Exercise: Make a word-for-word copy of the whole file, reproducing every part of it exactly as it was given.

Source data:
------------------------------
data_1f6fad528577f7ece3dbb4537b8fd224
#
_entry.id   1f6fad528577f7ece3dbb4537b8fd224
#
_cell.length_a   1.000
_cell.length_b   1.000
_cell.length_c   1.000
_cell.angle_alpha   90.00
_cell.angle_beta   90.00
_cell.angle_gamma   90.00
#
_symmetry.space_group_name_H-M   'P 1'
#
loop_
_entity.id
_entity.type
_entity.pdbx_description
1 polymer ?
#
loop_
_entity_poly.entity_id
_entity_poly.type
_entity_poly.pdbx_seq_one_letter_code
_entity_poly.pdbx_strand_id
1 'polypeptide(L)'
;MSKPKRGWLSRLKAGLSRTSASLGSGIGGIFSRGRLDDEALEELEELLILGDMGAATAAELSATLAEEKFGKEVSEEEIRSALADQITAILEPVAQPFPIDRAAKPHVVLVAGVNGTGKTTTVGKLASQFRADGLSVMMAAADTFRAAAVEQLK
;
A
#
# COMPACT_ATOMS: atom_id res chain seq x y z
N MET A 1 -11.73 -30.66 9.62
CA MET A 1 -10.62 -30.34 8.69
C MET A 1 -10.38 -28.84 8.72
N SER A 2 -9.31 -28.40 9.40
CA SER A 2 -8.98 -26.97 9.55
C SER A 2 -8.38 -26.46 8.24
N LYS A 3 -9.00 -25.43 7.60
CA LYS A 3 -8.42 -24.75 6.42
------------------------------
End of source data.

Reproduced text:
data_1f6fad528577f7ece3dbb4537b8fd224
#
_entry.id   1f6fad528577f7ece3dbb4537b8fd224
#
_cell.length_a   1.000
_cell.length_b   1.000
_cell.length_c   1.000
_cell.angle_alpha   90.00
_cell.angle_beta   90.00
_cell.angle_gamma   90.00
#
_symmetry.space_group_name_H-M   'P 1'
#
loop_
_entity.id
_entity.type
_entity.pdbx_description
1 polymer ?
#
loop_
_entity_poly.entity_id
_entity_poly.type
_entity_poly.pdbx_seq_one_letter_code
_entity_poly.pdbx_strand_id
1 'polypeptide(L)'
;MSKPKRGWLSRLKAGLSRTSASLGSGIGGIFSRGRLDDEALEELEELLILGDMGAATAAELSATLAEEKFGKEVSEEEIRSALADQITAILEPVAQPFPIDRAAKPHVVLVAGVNGTGKTTTVGKLASQFRADGLSVMMAAADTFRAAAVEQLK
;
A
#
# COMPACT_ATOMS: atom_id res chain seq x y z
N MET A 1 -11.73 -30.66 9.62
CA MET A 1 -10.62 -30.34 8.69
C MET A 1 -10.38 -28.84 8.72
N SER A 2 -9.31 -28.40 9.40
CA SER A 2 -8.98 -26.97 9.55
C SER A 2 -8.38 -26.46 8.24
N LYS A 3 -9.00 -25.43 7.60
CA LYS A 3 -8.42 -24.75 6.42